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The Buenos Aires Underground, also known as Subte, holds the distinction of being the first subway system in South America and one of the world's oldest, inaugurated in 1913. It was established to alleviate public transportation challenges in the Argentine capital. The initial segment of the Buenos Aires Underground was constructed by the Anglo-Argentine company CTAA, connecting Plaza de Mayo and Plaza Miserere.
Today, the Buenos Aires metro boasts six fully underground lines and the Premetro line, which runs adjacent to Line E in the southern part of the city. It serves as a highly convenient and cost-effective mode of public transportation, providing access to downtown Buenos Aires and some outlying regions. With over a million passengers utilizing the system daily, the Subte is a vital part of the city's transportation network. Passengers can access the underground to reach key destinations such as Retiro and Estación Constitución train stations, from where shuttles and buses connect to Ezeiza Airport, named after Minister Pistarini (Aeropuerto Internacional Ministro Pistarini). Additionally, many of Buenos Aires' attractions are conveniently located near metro stations, including Teatro Colón, Recoleta Cemetery, and Bosques de Palermo.
The Buenos Aires Subte is managed by the transportation company Metrovias and, in conjunction with buses, represents the most widely used mode of public transit in the Argentine capital. The fare for a subway ticket in Buenos Aires is 80 ARS. This ticket allows access to the Premetro line but is not valid for surface transportation. For added convenience and savings, travelers can use a Subecard, which is also accepted on buses.
Undeground entrances are identified by "Subte" signs, typically matching the color of the subway line. At some stations, staircases lead directly to platforms without an intermediate transition, and certain stations feature only one platform, serving a single direction. Therefore, passengers should exercise caution to avoid unnecessary charges. It's also important to note that the Buenos Aires Subte operates on the left-hand side.
The interior of Buenos Aires underground stations varies considerably, ranging from modest and less-maintained stations to those designated as cultural landmarks. The latter are adorned with more than four hundred artistic works, including sculptures, frescoes, and mosaics. The diversity of trains in the Buenos Aires Subte system is another point of interest. Among them are some of the world's oldest carriages, dating back to the 1930s. Until 2013, the Buenos Aires Underground trains on Line A held the distinction of being the oldest in operation since the subway's inception.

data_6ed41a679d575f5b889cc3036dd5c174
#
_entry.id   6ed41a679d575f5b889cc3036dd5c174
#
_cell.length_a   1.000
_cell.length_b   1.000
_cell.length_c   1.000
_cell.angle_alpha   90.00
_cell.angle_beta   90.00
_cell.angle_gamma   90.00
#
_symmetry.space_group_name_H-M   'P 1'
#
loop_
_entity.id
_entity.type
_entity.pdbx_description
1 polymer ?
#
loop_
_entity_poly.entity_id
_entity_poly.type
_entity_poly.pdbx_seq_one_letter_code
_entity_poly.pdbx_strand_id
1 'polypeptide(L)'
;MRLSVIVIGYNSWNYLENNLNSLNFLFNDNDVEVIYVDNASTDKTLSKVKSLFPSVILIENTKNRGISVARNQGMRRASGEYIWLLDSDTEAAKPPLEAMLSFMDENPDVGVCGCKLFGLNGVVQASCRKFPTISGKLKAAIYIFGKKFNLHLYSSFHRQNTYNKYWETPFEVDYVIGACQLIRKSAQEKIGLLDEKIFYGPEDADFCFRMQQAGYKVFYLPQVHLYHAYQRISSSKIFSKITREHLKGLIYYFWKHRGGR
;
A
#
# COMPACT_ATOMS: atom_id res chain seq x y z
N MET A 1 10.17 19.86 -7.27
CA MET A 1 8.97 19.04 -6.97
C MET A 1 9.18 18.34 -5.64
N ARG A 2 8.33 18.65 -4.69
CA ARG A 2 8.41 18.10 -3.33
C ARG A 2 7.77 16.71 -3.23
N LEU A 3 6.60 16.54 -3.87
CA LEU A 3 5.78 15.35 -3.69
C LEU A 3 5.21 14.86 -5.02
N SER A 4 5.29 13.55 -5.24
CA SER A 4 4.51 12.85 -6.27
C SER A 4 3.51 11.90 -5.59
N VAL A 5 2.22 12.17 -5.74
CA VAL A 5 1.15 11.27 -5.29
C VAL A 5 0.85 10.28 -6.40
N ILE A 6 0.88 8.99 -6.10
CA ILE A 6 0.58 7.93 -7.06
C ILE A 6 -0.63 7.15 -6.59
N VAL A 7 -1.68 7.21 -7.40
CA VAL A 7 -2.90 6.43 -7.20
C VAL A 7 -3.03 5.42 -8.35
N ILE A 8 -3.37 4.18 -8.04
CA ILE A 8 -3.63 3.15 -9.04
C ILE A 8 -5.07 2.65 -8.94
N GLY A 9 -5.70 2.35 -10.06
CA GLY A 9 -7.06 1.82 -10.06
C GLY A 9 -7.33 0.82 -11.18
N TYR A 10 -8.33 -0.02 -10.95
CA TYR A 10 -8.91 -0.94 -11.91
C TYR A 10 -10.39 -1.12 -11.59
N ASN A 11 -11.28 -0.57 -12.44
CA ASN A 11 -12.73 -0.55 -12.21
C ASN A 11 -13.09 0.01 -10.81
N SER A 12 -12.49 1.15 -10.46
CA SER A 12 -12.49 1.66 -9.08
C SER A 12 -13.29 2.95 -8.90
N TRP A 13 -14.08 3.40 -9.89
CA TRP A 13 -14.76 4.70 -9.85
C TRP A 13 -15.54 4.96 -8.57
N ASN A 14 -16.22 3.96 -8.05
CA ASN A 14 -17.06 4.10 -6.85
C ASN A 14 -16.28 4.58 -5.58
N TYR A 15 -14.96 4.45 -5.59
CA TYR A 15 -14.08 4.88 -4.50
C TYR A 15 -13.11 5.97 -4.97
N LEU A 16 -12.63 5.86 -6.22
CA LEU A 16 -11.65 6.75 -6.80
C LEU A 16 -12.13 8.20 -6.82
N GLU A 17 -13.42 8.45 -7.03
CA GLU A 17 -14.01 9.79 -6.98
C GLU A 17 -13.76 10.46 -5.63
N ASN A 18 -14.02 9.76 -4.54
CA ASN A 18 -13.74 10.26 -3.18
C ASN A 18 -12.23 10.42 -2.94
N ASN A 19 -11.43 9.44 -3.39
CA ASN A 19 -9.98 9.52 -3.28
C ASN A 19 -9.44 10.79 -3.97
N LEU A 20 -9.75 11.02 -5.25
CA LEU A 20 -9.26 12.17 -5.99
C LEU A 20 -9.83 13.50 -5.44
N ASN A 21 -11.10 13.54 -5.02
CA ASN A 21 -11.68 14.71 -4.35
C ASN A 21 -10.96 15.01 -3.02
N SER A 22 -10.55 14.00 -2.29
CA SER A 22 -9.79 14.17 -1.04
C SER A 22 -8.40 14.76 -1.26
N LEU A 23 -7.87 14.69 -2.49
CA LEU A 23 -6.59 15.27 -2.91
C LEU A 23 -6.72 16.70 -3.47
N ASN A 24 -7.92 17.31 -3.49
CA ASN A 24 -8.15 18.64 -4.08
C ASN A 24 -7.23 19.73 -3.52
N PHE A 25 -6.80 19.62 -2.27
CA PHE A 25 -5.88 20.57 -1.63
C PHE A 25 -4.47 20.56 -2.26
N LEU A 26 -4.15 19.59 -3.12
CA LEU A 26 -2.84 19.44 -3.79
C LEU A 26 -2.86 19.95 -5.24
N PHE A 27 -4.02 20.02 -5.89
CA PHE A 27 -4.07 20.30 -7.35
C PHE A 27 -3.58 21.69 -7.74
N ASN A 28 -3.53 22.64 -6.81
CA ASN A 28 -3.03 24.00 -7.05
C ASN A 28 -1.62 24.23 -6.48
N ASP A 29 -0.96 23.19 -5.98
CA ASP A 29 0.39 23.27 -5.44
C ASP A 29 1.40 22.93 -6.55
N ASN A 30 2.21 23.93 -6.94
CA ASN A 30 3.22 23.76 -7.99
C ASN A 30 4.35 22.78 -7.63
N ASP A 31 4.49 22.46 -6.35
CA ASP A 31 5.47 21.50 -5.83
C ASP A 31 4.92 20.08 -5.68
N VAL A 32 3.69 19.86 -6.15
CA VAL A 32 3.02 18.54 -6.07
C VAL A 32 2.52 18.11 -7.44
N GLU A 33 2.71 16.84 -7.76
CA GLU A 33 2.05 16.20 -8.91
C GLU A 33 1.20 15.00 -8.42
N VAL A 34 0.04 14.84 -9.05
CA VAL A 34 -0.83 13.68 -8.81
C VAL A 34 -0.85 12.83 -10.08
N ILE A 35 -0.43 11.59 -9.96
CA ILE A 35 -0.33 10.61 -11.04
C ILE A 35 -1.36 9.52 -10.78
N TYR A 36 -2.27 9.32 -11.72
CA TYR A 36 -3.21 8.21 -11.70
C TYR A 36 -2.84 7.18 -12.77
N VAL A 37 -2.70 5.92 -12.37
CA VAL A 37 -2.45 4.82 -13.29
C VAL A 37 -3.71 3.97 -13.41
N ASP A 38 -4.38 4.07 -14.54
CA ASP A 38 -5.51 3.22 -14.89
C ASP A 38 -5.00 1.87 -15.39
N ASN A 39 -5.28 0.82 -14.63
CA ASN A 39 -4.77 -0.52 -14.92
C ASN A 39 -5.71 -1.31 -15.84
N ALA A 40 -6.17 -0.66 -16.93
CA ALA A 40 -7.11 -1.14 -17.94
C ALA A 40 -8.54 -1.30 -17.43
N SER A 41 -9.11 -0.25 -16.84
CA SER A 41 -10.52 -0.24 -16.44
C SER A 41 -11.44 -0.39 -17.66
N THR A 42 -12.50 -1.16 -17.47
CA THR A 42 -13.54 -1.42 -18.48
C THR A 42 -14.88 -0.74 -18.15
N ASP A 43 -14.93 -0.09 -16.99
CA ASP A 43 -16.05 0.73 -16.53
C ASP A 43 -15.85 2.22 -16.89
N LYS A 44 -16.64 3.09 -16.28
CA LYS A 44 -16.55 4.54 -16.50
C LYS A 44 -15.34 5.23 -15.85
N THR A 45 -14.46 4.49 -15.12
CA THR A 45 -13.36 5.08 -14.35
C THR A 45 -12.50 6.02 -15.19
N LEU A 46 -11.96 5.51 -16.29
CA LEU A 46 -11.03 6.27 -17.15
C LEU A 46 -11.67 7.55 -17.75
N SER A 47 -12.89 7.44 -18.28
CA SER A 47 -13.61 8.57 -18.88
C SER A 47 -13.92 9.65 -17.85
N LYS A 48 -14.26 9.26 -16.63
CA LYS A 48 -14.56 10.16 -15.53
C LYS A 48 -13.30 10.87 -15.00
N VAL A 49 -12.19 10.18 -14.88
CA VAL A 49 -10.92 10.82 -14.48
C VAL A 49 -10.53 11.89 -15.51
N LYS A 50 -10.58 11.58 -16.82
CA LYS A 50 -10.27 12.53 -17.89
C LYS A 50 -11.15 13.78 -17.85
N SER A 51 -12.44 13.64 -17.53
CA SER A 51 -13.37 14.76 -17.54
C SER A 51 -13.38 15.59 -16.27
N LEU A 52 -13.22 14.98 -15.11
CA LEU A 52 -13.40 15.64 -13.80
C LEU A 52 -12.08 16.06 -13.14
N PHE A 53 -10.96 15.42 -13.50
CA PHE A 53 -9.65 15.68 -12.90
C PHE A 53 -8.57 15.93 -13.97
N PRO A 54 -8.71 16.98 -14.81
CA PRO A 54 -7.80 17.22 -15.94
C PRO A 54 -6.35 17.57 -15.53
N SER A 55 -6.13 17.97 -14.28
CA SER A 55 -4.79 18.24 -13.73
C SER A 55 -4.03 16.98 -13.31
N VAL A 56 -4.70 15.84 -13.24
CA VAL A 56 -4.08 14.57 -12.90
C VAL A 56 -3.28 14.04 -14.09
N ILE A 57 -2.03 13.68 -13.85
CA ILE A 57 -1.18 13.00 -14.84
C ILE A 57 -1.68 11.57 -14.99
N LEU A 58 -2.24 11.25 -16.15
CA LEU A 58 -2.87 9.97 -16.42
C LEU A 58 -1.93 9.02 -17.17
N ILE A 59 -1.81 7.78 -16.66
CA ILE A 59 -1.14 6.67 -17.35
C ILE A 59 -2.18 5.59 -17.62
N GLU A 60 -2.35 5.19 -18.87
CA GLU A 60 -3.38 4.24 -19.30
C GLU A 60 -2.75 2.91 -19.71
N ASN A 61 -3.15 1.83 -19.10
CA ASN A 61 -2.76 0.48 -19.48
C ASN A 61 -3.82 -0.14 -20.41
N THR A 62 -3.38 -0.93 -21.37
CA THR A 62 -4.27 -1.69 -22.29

Passengers traveling on the Buenos Aires Subte benefit from ample signage and free Wi-Fi access. Additionally, the metro offers a dedicated television channel featuring entertainment and informational programming.


The Buenos Aires Metro, locally known as "Subte," consists of six lines, each with its own letter and color designation: Line A (blue), Line B (red), Line C (blue), Line D (green), Line E (purple), and Line H (yellow). Additionally, the metro system includes the Premetro line, often referred to as the light metro or modern tram. With a total of 102 stations serving passengers, the Buenos Aires underground covers a substantial network of 61.3 kilometers. Operating hours for the Subte typically span from 5:00 in the morning to 11:00 at night.


The fare for the Buenos Aires Underground is 80.00 ARS, and this ticket is also valid for use on the Premetro line. Alternatively, passengers can opt to pay for their metro and bus rides using a Subecard. The pricing structure for the Buenos Aires Subte using a Subecard is as follows: First 20 trips - 80.00 ARS, trips 21 to 30 - 64.00 ARS, trips 31 to 40 - 56.00 ARS, trips exceeding 41 - 48.00 ARS. For travel specifically on the Premetro line with a Subecard, the cost is 28.00 ARS.


Passengers can conveniently purchase tickets and top up their cards at ticket offices and dedicated machines located at Buenos Aires Subte stations, with the option to pay in cash. To access Buenos Aires underground stations, passengers use turnstiles. When entering the station, simply insert the ticket into the designated slot, or apply the card to the reader. Notably, there is no need for a card or ticket when exiting the station.